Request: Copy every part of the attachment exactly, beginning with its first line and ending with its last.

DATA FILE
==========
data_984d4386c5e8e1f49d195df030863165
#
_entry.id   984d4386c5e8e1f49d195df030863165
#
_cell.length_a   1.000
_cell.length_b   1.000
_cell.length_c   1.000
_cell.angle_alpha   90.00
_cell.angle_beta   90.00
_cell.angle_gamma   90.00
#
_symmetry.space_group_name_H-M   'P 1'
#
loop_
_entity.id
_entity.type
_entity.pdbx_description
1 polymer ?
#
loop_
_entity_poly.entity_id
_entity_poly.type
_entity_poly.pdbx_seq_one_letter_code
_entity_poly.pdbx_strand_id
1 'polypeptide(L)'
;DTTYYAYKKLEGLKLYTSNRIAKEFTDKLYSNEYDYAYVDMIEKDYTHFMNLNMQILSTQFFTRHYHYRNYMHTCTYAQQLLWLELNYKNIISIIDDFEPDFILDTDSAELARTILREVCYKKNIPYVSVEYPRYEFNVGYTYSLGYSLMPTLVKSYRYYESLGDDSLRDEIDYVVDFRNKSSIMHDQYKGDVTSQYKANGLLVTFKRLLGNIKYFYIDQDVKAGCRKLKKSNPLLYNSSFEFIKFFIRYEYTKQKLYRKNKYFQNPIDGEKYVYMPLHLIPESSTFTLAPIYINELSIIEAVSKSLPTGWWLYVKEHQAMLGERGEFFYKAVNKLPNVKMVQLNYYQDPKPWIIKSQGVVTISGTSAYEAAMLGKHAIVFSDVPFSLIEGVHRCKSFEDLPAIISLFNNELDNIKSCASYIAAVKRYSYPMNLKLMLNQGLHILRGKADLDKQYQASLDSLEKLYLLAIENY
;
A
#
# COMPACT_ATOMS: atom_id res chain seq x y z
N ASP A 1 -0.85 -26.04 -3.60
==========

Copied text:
data_984d4386c5e8e1f49d195df030863165
#
_entry.id   984d4386c5e8e1f49d195df030863165
#
_cell.length_a   1.000
_cell.length_b   1.000
_cell.length_c   1.000
_cell.angle_alpha   90.00
_cell.angle_beta   90.00
_cell.angle_gamma   90.00
#
_symmetry.space_group_name_H-M   'P 1'
#
loop_
_entity.id
_entity.type
_entity.pdbx_description
1 polymer ?
#
loop_
_entity_poly.entity_id
_entity_poly.type
_entity_poly.pdbx_seq_one_letter_code
_entity_poly.pdbx_strand_id
1 'polypeptide(L)'
;DTTYYAYKKLEGLKLYTSNRIAKEFTDKLYSNEYDYAYVDMIEKDYTHFMNLNMQILSTQFFTRHYHYRNYMHTCTYAQQLLWLELNYKNIISIIDDFEPDFILDTDSAELARTILREVCYKKNIPYVSVEYPRYEFNVGYTYSLGYSLMPTLVKSYRYYESLGDDSLRDEIDYVVDFRNKSSIMHDQYKGDVTSQYKANGLLVTFKRLLGNIKYFYIDQDVKAGCRKLKKSNPLLYNSSFEFIKFFIRYEYTKQKLYRKNKYFQNPIDGEKYVYMPLHLIPESSTFTLAPIYINELSIIEAVSKSLPTGWWLYVKEHQAMLGERGEFFYKAVNKLPNVKMVQLNYYQDPKPWIIKSQGVVTISGTSAYEAAMLGKHAIVFSDVPFSLIEGVHRCKSFEDLPAIISLFNNELDNIKSCASYIAAVKRYSYPMNLKLMLNQGLHILRGKADLDKQYQASLDSLEKLYLLAIENY
;
A
#
# COMPACT_ATOMS: atom_id res chain seq x y z
N ASP A 1 -0.85 -26.04 -3.60